We’d been to the Madison Cafe once.  The service was bad and the menu was bereft of options for the compassionate set so we never went back.  Ten years have passed and I read about imminent closure of The Brakes Coffeehouse in All Over Albany and Keep Albany Boring.  Both mention that the space currently occupied by The Brakes will soon be the home of  Berben and Wolff’s Vegan Delicatessen, and that Berben and Wolff supply seitan to a number of local joints including the Madison Cafe.  Madison Cafe, it turns out, now has a dedicated vegan menu.  Not bad!  Might very well be the most extensive vegan menu in town hiding within walking distance of our home.  Someone needs to sell a list of local vegans to joints offering to cook for them.  That’s a menu I’d be happy to receive.

On weekends, there are large groups of people waiting at the Madison Cafe for a table.  Maybe it is worth the wait for us too, so we drove over to give it a go.  As we passed, there were about twenty people waiting out front.  We didn’t even park.  That’s the thing about cars, right?  No reason to wait in a line to eat–just keep motoring.  Further down Madison we parked one block shy of El Loco and walked the rest of the way there.  Closed until the afternoon.  I’ll bet they’d do good brunch business on Sundays.  I saw this on the facade next door.


We walked from there to The Brakes.  The place was packed, with space remaining on the couch only.  We took it and had a delicious vegan brunch.  So sad they are closing.  Anyone know the back story?  Always seemed to have a good supply of customers.  Probably not enough, though.  Sigh.

Drove home, napped an hour, and then read about George A. Wyman and his grand tour.  In 1903, Mr. Wyman was the first to cross America by motor bike, traveling from San Francisco to New York City in just over 50 days.

I am as interested in the machines as the journey.  Mr. Wyman was riding a 1896 Marks Motorcycle made by the California Motor Company, often cited as the first US production motorcycle.  A nice picture can be found here.  Specifications are here.  Highlights:  90 lbs.  1/2 horsepower.  He had to pedal at times, particularly while going up extended steep grades, to help the laboring motor.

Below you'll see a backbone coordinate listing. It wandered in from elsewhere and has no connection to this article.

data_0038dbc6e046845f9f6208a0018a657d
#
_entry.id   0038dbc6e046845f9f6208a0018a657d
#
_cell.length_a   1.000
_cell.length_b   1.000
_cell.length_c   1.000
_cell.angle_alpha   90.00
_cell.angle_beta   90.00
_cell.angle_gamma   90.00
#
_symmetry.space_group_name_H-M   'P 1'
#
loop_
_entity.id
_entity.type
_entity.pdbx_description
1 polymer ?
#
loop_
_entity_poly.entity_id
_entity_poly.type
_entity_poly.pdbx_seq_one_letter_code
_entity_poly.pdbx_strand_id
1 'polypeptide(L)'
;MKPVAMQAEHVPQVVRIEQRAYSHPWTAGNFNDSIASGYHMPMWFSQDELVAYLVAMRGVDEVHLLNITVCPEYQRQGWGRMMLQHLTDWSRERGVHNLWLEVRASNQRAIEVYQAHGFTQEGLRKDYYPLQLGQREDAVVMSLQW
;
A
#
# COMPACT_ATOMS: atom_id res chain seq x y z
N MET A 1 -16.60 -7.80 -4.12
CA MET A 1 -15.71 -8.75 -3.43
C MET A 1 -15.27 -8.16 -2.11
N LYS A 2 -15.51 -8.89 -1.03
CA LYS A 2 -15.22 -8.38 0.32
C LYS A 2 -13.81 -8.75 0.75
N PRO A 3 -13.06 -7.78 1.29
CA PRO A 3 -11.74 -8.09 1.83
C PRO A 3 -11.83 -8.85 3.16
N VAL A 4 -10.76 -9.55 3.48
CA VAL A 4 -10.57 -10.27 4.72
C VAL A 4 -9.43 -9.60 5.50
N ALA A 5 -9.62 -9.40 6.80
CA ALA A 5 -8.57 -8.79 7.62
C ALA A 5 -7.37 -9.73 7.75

On July 4, 1903, day 49,  George found himself in Albany, NY, with a badly worn machine.  He stopped at 456 Madison Avenue, former home of an Indian motorcycle shop and more recently the home of Little Moon, where he made an effort at putting his motorbike in order.  Sadly, he wasn’t successful.  Albany, NY marked the end of the motor assisted portion of his journey.GAW's Bike

Mr. Wyman watched the fireworks in Albany, slept overnight, and on the 5th set out for NYC under pedal power alone.  It doesn’t say he removed the motor from his bike, so I expect he didn’t.  I cannot imagine pedaling from here to NYC on one of my modern lightweight machines.  I know others can do this with ease, but I am not among them.  Mr. Wyman pedaled his 90 pound bike along Route 9 through the night and arrived in NYC on July 6, 1903.  Turns out he was also an accomplished bicycle rider and racer.  Among his motorless accomplishments was being the first to pedal around the whole of Australia.  Quite a fellow.

The stats aren’t all there, but I wanted to do some math.  I assumed he left Albany at 5:30 am on the 5th and arrived in NYC at 5:30 pm on the 6th.  36 hours.  148 miles.  That’s 4 miles per hour.  Fast walking pace.  Brutal.

Mr. Wyman made his way into Albany on Route 20.  Did you know Route 20 runs from Newport, Oregon, to Boston, Massachusetts?  Did you know that in New York, Route 20 runs through no major city except for Albany?

Route 20 enters Albany from the west on what we know as Western Avenue, and then forks right onto Madison Avenue.  That’s how Mr. Wyman found the Indian Motorcycle shop.  That’s the route I would pedal when I wanted to get a haircut at Duke’s or lunch at Bread and Honey (RIP).  That’s the route for which the city is considering a road diet to reduce the number of lanes from four to two in order to discourage high speed motoring with the attendant negative impacts on the neighborhood and non motorized road users.  This is a good thing, and you should attend a public meeting covering just this proposal on Wednesday, March 9 at 6:30 pm in the Lally School building (1009 Madison Avenue) at Saint Rose.

One other fun Route 20 fact–I met a man on Saturday that intends to walk the length of America starting in May.  He is giving himself a year.  He’ll walk Route 20 until it intersects Route 66 (in Chicago).  Quite a journey, no?

Frida walked half a mile today but was limping enough that we rolled her home.  Every day is different.  We are gentle with her, sometimes stopping her even when she wants to continue.  I believe George Wyman would have been impressed by our tenacious little traveler.  Raise a glass to Frida and send her your wishes for many more walks this coming Spring.

Take care, okay?

3 responses to “Waypoint

  1. I raise my teacup to you, sweet Frida! xo

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